`THE typical first novel...'' No sooner does one begin the sentence than half a dozen objections spring to mind. The problem is not that it's difficult to generalize about first novels. The problem is, it's all too easy. ``The typical first novel,'' we might say, ``is a quasi-autobiographical story about coming of age written by a young writer.'' We may be thinking of a long, dense book like Thomas Wolfe's ``Look Homeward, Angel'' (1929) or of the youthful, quirky voice of Holden Caulfied denouncing phoniness in J.D. Salinger's taut and pithy ``The Catcher in the Rye'' (1951).
Yet, one of the most successful first novels in publishing history, Margaret Mitchell's ``Gone with the Wind'' (1936), was published when its author was in her 36th year. Far from being overtly autobiographical, it deals with a huge cast of characters set in the context of historical events of the previous century.
Nor is the first novel always the product of a young writer's pen. The British novelist Mary Wesley and the American writers Harriet Doerr and Helen Hooven Santmeyr saw their first novels published when they were in their 70s or, in the last case, 80s. Sometimes, what seems to be an author's first novel is not really her first: ``Jane Eyre'' was the first of Charlotte Bront"e's novels to be published, but the first novel that she wrote, ``The Professor,'' was not published until after her death. Jane Austen's first published novel, ``Sense and Sensibility,'' came out in 1811, when she was 36 and had been writing, revising, and submitting various fictional works ever since her teens.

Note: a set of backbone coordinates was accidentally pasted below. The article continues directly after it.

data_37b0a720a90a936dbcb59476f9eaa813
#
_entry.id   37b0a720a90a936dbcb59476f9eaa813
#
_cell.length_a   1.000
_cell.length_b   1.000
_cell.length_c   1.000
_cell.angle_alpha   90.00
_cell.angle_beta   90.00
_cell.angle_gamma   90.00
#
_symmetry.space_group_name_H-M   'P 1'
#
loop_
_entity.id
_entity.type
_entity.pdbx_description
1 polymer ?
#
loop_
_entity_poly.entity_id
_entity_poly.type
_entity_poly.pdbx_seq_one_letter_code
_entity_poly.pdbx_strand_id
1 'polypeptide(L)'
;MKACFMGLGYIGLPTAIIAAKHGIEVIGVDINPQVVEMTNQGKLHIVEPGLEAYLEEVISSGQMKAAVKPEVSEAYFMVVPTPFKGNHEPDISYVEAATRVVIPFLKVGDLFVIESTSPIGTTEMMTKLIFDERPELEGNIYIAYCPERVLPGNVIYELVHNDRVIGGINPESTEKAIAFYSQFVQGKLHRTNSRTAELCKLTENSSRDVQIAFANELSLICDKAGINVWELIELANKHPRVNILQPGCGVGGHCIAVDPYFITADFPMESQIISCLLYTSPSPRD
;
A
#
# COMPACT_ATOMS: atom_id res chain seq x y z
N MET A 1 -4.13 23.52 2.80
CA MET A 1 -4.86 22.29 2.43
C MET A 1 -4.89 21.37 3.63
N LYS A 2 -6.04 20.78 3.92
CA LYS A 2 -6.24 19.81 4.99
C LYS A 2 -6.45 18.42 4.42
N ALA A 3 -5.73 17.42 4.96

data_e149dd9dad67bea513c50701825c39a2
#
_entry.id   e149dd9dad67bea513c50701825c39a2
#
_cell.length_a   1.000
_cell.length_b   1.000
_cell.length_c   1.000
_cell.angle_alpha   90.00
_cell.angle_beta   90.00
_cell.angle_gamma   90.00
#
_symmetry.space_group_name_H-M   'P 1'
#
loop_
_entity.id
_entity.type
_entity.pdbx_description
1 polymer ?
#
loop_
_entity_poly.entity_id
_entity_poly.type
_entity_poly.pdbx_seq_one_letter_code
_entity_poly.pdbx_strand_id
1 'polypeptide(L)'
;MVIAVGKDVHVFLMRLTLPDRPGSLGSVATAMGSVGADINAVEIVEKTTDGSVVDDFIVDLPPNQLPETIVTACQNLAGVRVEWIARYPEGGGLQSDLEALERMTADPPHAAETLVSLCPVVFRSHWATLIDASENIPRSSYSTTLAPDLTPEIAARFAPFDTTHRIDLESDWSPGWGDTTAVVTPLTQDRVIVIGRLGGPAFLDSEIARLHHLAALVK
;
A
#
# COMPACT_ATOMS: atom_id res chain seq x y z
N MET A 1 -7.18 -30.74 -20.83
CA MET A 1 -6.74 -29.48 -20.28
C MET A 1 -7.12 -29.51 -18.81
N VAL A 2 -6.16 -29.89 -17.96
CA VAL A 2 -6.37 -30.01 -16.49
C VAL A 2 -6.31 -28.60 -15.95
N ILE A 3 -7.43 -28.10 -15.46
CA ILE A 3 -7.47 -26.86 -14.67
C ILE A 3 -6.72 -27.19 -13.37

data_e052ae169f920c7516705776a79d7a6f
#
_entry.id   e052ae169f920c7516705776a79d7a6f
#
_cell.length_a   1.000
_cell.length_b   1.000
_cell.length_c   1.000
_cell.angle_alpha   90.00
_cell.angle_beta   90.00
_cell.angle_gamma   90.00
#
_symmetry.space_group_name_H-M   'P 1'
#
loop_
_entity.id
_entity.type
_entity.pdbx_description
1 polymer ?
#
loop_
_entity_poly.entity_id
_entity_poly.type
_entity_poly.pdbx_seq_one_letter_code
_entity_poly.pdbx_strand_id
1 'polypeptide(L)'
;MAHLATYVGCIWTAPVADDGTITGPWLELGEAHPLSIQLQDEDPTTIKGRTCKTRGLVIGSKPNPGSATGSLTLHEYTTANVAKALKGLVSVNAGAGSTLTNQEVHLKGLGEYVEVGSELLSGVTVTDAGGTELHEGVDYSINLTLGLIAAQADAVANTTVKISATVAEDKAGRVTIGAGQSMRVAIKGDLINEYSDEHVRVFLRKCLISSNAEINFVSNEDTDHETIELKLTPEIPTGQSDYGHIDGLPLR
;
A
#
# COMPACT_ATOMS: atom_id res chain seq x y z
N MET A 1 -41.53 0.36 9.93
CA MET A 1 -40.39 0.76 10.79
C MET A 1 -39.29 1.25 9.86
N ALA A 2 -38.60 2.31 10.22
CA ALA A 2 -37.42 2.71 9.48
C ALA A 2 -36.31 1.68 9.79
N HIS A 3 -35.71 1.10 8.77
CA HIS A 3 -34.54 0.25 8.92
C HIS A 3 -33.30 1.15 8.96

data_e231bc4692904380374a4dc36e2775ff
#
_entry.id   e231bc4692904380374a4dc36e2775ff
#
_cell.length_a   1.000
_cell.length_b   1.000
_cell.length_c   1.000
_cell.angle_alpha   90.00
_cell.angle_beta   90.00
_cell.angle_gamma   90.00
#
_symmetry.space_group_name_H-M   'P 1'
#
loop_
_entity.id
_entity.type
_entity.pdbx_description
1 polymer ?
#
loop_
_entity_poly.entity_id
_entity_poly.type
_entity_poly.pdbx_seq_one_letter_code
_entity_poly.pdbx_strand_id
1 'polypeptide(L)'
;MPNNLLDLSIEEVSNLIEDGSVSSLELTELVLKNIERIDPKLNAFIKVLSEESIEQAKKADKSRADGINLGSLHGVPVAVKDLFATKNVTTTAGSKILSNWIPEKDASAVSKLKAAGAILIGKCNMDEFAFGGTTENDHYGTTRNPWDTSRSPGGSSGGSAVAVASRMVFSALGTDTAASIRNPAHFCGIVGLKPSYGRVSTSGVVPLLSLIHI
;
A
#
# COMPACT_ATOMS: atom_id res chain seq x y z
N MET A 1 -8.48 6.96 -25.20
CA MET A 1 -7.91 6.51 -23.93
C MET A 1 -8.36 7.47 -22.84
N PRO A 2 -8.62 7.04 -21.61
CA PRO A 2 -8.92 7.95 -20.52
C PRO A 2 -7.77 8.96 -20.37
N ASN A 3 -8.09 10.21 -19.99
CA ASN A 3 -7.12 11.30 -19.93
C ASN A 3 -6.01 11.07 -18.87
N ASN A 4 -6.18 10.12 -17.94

Although balked publication - or late flowering - would seem to figure prominently in the careers of women writers, whose debuts (particularly in the 19th century) were delayed by the dismissiveness of male publishers or (a more timeless factor) by the demands of wife and motherhood, there have been similar anomalies in the careers of men as well, such as the posthumous publication of John Kennedy Toole's ``Confederacy of Dunces.''
First novels have dealt with every subject from love to war, from the glamor of the Jazz Age in F. Scott Fitzgerald's ``This Side of Paradise'' (1920) to the squalor of the world of William Burrough's ``Junkie'' (published under a pseudonym in 1953). Although many are confessional, some are less personal forms, like parables and social satires. Often, the most memorable first novels are those that venture farthest from the standard autobiographical format, like Alan Paton's poignant exposure of South African racism, ``Cry, the Beloved Country'' (1948), published when he was a 45-year-old warden of a reformatory.